CDE Research Engineer Javier DeHesa tells us about his research ‘Using data to improve human-character interaction in VR’ with partner company Ninja Theory……
My name is Javier Dehesa and I am an EngD student with the Centre for Digital Entertainment at the University of Bath, carrying out my research at the video games studio Ninja Theory, the game developer behind the award winning game Hellblade.
My research aims to increase realism in gaming interactions such as sword fighting by generating responsive animations and behaviours from characters. Our model means a game character can anticipate all possible fight situations and react to them resulting in a more enjoyable and immersive experience. The opportunity to partner with Ninja Theory brings academic research into an environment where my work can have a direct âreal-worldâ impact on the games industry and the products being designed right now.
My research is bringing “data-driven models” into different aspects of video game development. This means instead of manually programming what exactly has to happen in a game in given a situation, you give the computer a lot of examples of similar situations and it automatically learns the model that tells you what to do. We are working to apply this idea to the domains of interaction and animation. In our most recent publication, we created a sword fighting scenario for virtual reality. The animation of the opponent sword fighter, as well as the recognition of different directional strikes from the player, are not “programmed” as such, but instead are performed by models trained on motion capture and gestural data. This is a great advantage for developers, because they do not need to consider all the possible interactions that may come up within a sword fight in virtual reality – which can be a lot! At its core, our system uses neural networks, which is a powerful mathematical tool to implement such data-driven models. We are currently researching other scenarios to which we may apply the same concepts, such as automatically producing a controller for a character from clips of locomotion data.
My industrial partner, Ninja Theory, has provided me with the fundamental tools and support to carry out my research. Since the first day I got to the studio, my industrial supervisor, Andrew Vidler, has always made sure that I felt completely integrated and could count on the help of their experts. Luckily for me, Ninja Theory has their own motion capture facilities and equipment, which has been critical to the viability of my work. Conversations with programmers, animators and designers have helped me understand the actual needs of a commercial studio, from performance requirements to quality evaluation or usability concerns. Andrew is also very technically savvy, so I rarely get stuck with issues without support.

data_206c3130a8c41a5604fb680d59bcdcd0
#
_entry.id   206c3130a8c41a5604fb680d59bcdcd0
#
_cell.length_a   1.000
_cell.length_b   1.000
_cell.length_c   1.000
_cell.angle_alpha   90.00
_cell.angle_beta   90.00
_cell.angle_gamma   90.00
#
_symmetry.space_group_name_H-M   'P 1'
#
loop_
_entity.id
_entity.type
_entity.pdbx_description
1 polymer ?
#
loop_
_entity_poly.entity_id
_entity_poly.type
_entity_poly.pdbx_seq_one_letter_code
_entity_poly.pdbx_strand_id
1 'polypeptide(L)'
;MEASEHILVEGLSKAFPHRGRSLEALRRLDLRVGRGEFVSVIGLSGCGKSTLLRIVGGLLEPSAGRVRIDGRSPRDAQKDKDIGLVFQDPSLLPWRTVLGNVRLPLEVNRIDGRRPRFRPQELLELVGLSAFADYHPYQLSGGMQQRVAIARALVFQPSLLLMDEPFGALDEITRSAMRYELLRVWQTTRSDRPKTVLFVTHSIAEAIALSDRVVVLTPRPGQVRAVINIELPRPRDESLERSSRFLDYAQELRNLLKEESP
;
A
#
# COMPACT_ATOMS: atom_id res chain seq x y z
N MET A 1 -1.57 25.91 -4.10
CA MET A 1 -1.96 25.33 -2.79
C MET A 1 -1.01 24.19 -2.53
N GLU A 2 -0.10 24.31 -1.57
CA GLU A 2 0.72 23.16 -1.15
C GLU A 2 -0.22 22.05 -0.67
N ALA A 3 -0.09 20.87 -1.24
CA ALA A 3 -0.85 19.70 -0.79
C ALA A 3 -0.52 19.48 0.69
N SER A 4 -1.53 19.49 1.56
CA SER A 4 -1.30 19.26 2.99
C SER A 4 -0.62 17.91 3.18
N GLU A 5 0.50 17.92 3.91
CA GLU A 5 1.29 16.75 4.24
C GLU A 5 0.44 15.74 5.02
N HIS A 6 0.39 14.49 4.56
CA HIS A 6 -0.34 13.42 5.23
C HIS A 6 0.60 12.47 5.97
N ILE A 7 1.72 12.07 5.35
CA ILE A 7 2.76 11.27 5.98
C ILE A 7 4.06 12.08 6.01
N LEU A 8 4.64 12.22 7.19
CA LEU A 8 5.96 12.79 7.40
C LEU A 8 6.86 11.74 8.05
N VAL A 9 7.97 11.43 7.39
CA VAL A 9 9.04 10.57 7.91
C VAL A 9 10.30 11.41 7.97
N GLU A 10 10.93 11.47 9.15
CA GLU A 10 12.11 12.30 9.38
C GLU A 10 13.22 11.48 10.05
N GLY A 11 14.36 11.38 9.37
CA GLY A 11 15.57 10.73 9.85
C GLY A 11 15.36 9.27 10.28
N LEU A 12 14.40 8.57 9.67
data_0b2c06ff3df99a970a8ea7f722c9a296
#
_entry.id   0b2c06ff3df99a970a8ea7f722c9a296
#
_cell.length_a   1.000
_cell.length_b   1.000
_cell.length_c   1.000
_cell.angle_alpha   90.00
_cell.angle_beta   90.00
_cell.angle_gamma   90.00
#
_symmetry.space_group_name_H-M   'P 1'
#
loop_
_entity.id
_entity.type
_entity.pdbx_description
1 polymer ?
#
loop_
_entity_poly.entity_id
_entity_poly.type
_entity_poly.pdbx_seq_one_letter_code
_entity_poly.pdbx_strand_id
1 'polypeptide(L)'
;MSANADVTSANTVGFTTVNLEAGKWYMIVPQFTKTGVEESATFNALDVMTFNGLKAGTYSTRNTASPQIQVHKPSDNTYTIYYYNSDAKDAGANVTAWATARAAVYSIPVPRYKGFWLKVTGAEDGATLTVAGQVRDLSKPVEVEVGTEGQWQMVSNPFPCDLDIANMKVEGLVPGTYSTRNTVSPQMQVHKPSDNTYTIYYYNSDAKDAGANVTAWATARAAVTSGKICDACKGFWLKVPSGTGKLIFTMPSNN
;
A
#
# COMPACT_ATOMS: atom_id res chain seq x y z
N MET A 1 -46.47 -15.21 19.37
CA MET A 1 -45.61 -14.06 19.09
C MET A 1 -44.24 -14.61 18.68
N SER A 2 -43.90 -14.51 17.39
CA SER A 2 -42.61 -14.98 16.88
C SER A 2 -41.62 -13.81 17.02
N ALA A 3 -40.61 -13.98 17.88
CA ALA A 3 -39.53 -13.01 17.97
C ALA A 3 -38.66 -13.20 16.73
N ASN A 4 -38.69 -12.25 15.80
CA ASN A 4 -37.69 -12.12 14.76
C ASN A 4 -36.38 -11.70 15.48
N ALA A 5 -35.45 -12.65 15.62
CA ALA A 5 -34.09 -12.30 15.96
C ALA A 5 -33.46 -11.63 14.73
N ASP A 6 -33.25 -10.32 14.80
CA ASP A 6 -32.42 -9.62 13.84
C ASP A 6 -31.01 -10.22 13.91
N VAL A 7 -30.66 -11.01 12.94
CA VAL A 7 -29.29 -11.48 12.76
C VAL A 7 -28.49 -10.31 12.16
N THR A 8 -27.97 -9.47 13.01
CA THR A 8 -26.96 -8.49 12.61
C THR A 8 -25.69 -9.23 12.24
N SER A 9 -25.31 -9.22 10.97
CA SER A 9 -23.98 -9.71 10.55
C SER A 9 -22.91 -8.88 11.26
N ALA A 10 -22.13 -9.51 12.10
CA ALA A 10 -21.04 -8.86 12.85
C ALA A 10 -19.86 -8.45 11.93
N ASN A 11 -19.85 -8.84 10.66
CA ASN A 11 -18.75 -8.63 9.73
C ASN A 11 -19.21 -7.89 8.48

The industrial impact of my work feeds directly into my partner company Ninja Theory who are really excited about putting that research into some of their projects. They pride themselves in being at the edge of technical innovation and strongly advocate a “doing a lot with little” mind set, which is very much what my work is about. Other big studios, like Ubisoft, have also been exploring and implementing data-driven animation techniques in recent years, and it seems to be a strong trend that will become standard in the near future.
With the level of realism expected from the upcoming generation of video games, animation is taking more effort and resources than ever, and any tool or technique designed to alleviate that load can have a very significant impact in development costs, scalability and maintainability. This partnership with the CDE has allowed them to dive into research areas where they had less experience. Personally, I find it really exciting to be working in something that is both very useful but also very visual and appealing, and count myself lucky to have been given the opportunity to do this research with the CDE and Ninja Theory.
My background is mainly in computer science, completing an MSc back in Spain and then working as a developer for some time in Spain and Germany. I had been interested in academic research for some time before joining the CDE, with occasional minor research contributions during my undergrad years, but I was hesitant to be disconnected from the industry. When I learned about the Engineering Doctorate (EngD) at the Centre for Digital Entertainment I saw the perfect opportunity for me to learn, upgrade my qualifications and contribute some research to an area I am passionate about, all while keeping alive my professional career. Right now, I am in the final stage of my studies, and not too far from completing my thesis.
I have weekly calls with my academic supervisors at University of Bath and CAMERA, Dr Julian Padget and Dr Christoph Lutteroth, who in addition to specific research advice, give me the guidance I need to wrap my technical results into an “academic envelope”. For example, for our last publication I had to learn a lot about writing for a humanâcomputer interaction venue, something I did not have previously have any experience of.
Last year this research was featured in a paper I had accepted at CHI 2020 in April. You can view the paper âpresentationâ video here:https://youtu.be/QY0Rae0S4do
Javierâs EngD research is supported by funding from EPSRC.